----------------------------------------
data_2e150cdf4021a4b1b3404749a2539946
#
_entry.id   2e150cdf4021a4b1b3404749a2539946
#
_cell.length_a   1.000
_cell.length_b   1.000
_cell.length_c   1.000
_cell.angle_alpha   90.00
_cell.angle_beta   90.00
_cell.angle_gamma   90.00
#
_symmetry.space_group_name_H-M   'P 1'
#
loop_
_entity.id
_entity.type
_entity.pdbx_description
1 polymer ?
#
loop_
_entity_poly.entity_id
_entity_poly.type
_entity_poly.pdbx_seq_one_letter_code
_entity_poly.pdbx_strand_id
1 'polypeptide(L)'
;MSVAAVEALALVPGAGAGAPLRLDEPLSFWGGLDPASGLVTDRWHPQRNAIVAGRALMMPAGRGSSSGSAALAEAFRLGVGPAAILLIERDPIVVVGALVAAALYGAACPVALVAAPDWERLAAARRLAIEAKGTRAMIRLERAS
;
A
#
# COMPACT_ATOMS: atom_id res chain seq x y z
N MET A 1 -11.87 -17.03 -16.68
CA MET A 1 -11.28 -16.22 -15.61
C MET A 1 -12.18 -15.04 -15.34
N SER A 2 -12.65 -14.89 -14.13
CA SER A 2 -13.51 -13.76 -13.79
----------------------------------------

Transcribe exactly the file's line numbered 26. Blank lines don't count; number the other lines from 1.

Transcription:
;MSVAAVEALALVPGAGAGAPLRLDEPLSFWGGLDPASGLVTDRWHPQRNAIVAGRALMMPAGRGSSSGSAALAEAFRLGVGPAAILLIERDPIVVVGALVAAALYGAACPVALVAAPDWERLAAARRLAIEAKGTRAMIRLERAS